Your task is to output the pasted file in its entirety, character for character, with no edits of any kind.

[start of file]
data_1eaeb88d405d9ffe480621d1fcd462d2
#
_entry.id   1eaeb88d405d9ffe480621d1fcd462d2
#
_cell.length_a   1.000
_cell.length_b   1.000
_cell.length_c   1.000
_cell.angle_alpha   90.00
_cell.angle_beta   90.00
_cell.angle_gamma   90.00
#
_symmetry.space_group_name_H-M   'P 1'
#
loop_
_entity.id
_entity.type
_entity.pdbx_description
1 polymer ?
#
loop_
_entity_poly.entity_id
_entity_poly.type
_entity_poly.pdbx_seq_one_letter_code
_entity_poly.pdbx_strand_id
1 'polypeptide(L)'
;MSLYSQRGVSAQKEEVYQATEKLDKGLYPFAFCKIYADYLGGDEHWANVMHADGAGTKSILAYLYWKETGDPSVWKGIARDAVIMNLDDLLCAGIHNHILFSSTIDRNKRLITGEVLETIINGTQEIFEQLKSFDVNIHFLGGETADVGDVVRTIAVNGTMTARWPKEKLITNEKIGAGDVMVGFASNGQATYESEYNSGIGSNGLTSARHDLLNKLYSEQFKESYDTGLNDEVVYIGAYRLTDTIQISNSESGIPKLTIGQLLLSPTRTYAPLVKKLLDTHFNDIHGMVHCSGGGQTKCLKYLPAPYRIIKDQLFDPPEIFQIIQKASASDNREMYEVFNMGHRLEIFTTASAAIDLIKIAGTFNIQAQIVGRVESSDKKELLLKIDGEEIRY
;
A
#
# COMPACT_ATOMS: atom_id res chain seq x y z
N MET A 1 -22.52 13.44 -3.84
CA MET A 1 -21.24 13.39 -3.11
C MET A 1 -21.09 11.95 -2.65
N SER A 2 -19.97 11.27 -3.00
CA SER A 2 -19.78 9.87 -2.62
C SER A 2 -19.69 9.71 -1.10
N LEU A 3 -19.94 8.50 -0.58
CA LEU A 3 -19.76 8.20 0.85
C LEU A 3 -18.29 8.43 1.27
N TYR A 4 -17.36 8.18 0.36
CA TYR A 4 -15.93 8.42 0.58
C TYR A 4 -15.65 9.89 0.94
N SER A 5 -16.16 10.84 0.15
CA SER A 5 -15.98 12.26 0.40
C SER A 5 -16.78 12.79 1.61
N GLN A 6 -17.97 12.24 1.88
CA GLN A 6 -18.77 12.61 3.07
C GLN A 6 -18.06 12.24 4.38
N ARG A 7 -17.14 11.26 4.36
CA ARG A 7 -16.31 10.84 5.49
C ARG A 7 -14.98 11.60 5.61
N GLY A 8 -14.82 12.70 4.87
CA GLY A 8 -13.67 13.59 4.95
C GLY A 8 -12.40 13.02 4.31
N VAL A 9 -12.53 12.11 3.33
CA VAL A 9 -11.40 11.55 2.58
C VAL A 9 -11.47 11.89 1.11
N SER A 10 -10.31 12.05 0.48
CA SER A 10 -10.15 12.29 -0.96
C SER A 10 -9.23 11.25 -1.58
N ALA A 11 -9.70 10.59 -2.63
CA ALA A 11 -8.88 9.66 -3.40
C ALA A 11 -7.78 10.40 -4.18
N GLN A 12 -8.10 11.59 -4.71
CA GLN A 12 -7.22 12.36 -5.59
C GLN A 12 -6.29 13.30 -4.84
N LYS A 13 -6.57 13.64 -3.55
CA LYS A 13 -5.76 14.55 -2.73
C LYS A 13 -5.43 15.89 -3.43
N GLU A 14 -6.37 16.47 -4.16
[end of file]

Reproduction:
data_1eaeb88d405d9ffe480621d1fcd462d2
#
_entry.id   1eaeb88d405d9ffe480621d1fcd462d2
#
_cell.length_a   1.000
_cell.length_b   1.000
_cell.length_c   1.000
_cell.angle_alpha   90.00
_cell.angle_beta   90.00
_cell.angle_gamma   90.00
#
_symmetry.space_group_name_H-M   'P 1'
#
loop_
_entity.id
_entity.type
_entity.pdbx_description
1 polymer ?
#
loop_
_entity_poly.entity_id
_entity_poly.type
_entity_poly.pdbx_seq_one_letter_code
_entity_poly.pdbx_strand_id
1 'polypeptide(L)'
;MSLYSQRGVSAQKEEVYQATEKLDKGLYPFAFCKIYADYLGGDEHWANVMHADGAGTKSILAYLYWKETGDPSVWKGIARDAVIMNLDDLLCAGIHNHILFSSTIDRNKRLITGEVLETIINGTQEIFEQLKSFDVNIHFLGGETADVGDVVRTIAVNGTMTARWPKEKLITNEKIGAGDVMVGFASNGQATYESEYNSGIGSNGLTSARHDLLNKLYSEQFKESYDTGLNDEVVYIGAYRLTDTIQISNSESGIPKLTIGQLLLSPTRTYAPLVKKLLDTHFNDIHGMVHCSGGGQTKCLKYLPAPYRIIKDQLFDPPEIFQIIQKASASDNREMYEVFNMGHRLEIFTTASAAIDLIKIAGTFNIQAQIVGRVESSDKKELLLKIDGEEIRY
;
A
#
# COMPACT_ATOMS: atom_id res chain seq x y z
N MET A 1 -22.52 13.44 -3.84
CA MET A 1 -21.24 13.39 -3.11
C MET A 1 -21.09 11.95 -2.65
N SER A 2 -19.97 11.27 -3.00
CA SER A 2 -19.78 9.87 -2.62
C SER A 2 -19.69 9.71 -1.10
N LEU A 3 -19.94 8.50 -0.58
CA LEU A 3 -19.76 8.20 0.85
C LEU A 3 -18.29 8.43 1.27
N TYR A 4 -17.36 8.18 0.36
CA TYR A 4 -15.93 8.42 0.58
C TYR A 4 -15.65 9.89 0.94
N SER A 5 -16.16 10.84 0.15
CA SER A 5 -15.98 12.26 0.40
C SER A 5 -16.78 12.79 1.61
N GLN A 6 -17.97 12.24 1.88
CA GLN A 6 -18.77 12.61 3.07
C GLN A 6 -18.06 12.24 4.38
N ARG A 7 -17.14 11.26 4.36
CA ARG A 7 -16.31 10.84 5.49
C ARG A 7 -14.98 11.60 5.61
N GLY A 8 -14.82 12.70 4.87
CA GLY A 8 -13.67 13.59 4.95
C GLY A 8 -12.40 13.02 4.31
N VAL A 9 -12.53 12.11 3.33
CA VAL A 9 -11.40 11.55 2.58
C VAL A 9 -11.47 11.89 1.11
N SER A 10 -10.31 12.05 0.48
CA SER A 10 -10.15 12.29 -0.96
C SER A 10 -9.23 11.25 -1.58
N ALA A 11 -9.70 10.59 -2.63
CA ALA A 11 -8.88 9.66 -3.40
C ALA A 11 -7.78 10.40 -4.18
N GLN A 12 -8.10 11.59 -4.71
CA GLN A 12 -7.22 12.36 -5.59
C GLN A 12 -6.29 13.30 -4.84
N LYS A 13 -6.57 13.64 -3.55
CA LYS A 13 -5.76 14.55 -2.73
C LYS A 13 -5.43 15.89 -3.43
N GLU A 14 -6.37 16.47 -4.16